When I reach into my bag, I see the Greek has already loaded it up with a couple of cans of tuna, some bread and some mayo, a couple of jars of milk and fixings enough to make two turkey sandwiches and some stuffing for Thanksgiving. And at the bottom he’s thrown in a ten dollar bill. I’m feeling so good when I see all this I almost start crying. The Greek, he sure has been good to me. I go over, pump his hand like mad and say thank you over and over again. He tells me I deserve so much more, doing such a good job and being such a good kid. By the time I let go of his hand, I got a tear streaming down both cheeks, and I gotta turn around and run out because I’m too embarrassed to stay around.

So I get outside, and it’s terrifically cold. You know how those Chicago winters are. But I’m feeling so good from the Greek I don’t even feel it. I just feel warm all over, even without a coat. I could have gotten on the el, but for whatever reason I felt like walking. I’ve got my bag, and now its way heavier than it was, thanks to the Greek, so I sit down on a stoop for a few minutes to rest.

And I’m sitting there, and all of a sudden, out of nowhere, this kitten comes over to me. I’m just sitting there, and the kitten comes from out of nowhere, and looks up at me and starts mewing at me in this squeaky little voice. Like it’s trying to tell me something. I reach out to pet it, and the kitten starts rubbing its head on my finger, then it starts rubbing its head against my leg. You believe that?

I picked the kitten up, put it on my lap and gave it a scritch on the head. And the kitten turned a circle, flopped into a little ball and started purring like crazy. Like it liked me! It was just a little gray thing, so cute and happy. I got up, carefully holding the kitten, and started looking around for someone to ask about the kitten.

“I think she likes you!”

The super of the building I was resting at came down the steps. “I seen that kitten come around here for two days now. I ain’t seen no signs about her around the neighborhood or anything. Looks like she’s a feral. Whyn’t you take her home?”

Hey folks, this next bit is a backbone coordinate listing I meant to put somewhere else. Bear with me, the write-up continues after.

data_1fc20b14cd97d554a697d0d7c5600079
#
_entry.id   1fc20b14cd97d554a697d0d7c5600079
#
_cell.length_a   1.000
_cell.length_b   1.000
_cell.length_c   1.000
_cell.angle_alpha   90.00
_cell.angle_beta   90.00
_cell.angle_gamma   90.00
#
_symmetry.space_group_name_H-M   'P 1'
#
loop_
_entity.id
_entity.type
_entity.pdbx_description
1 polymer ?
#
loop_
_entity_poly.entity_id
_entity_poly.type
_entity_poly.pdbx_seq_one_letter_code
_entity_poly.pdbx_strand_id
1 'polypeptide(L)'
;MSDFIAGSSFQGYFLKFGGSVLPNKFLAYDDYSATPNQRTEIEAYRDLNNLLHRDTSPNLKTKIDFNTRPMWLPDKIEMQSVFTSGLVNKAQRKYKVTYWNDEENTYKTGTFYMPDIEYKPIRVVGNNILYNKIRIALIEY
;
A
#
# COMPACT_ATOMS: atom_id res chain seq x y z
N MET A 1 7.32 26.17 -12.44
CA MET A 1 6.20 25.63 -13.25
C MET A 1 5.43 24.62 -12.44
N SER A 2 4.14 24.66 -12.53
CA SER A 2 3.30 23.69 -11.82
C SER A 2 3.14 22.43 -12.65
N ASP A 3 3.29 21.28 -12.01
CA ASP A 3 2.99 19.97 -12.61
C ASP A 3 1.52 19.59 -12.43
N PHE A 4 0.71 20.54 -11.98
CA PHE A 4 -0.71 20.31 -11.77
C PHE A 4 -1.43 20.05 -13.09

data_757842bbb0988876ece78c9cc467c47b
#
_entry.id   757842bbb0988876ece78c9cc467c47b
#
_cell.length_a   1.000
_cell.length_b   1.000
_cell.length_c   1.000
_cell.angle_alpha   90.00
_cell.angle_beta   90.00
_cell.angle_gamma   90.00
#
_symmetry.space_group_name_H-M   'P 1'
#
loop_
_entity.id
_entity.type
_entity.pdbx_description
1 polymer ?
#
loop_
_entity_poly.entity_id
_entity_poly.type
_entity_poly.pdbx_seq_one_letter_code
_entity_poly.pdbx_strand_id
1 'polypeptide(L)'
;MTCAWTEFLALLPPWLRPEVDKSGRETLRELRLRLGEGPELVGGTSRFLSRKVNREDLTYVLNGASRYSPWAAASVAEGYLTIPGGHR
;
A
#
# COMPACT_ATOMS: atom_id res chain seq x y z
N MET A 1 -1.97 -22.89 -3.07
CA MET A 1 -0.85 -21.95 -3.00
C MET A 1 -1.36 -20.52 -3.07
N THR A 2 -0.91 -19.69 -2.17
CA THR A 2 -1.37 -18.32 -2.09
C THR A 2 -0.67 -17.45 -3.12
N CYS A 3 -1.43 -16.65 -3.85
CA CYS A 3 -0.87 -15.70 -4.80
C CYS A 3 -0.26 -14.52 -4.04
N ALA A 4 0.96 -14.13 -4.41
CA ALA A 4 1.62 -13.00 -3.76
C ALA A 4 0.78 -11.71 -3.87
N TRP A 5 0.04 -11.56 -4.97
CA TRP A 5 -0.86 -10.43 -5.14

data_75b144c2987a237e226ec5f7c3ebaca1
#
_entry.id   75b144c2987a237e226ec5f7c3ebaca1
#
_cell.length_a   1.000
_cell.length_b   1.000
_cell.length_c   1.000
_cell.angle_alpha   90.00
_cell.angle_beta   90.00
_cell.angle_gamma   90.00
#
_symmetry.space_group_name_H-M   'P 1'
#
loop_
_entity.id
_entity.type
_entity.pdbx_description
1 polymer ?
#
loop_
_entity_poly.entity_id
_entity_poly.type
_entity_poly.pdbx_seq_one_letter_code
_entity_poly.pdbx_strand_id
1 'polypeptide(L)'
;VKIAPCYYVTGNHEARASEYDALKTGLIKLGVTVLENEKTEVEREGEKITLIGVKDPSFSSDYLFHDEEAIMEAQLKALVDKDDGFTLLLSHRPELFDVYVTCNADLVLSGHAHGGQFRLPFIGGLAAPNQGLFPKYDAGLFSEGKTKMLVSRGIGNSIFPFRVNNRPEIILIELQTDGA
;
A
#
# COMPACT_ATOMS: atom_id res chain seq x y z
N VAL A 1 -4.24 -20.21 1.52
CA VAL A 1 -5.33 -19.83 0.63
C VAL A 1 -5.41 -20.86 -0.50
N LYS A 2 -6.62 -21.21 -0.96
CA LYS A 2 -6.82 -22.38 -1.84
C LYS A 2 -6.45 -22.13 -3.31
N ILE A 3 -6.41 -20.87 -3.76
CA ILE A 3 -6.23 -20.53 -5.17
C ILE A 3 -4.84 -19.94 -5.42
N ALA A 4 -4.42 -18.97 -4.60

I couldn’t quite believe what I was hearing.

“Really? You really think I should?”

“Sure, why not! She needs a good home. And she’s taken to you! Hold on just a second…”

The super turned around, went back into the building and returned with a leash.

“I got this ‘case I had to take her to the shelter. But this is even better than that.”

The super clipped on the leash, and the kitten was mine.

Once again, I started crying. I thanked the super, we exchanged Happy Thanksgivings and I kept walking home. I got to my flat, opened my bag, took out one of the cans of tuna the Greek gave me, opened it and threw a little down on my lap for the kitten. She was so tiny! I picked her up, held her and decided her name was Mittens. Because of the little bits of white on her paws. I set Mittens down and she started eating tuna like she had never eaten before. So I got a bit more, put it down and she kept going.

I had a little myself, and I poured a little milk out on a plate on the floor. Mittens lapped that up, then I poured some more and she lapped that up. Then she jumped back on my lap, flopped into a ball and started purring like crazy and licking my hand with her little sandpaper tongue. And she was with me for all three days of my Thanksgiving vacation, and I cried the whole time I was so happy; happy to have so much and to have a friend to share it with.

I made two turkey sandwiches and warmed up stuffing on my hot plate and had milk for Thanksgiving. I ate Thanksgiving dinner with Mittens, and for the first time in a few years I wasn’t alone on Thanksgiving…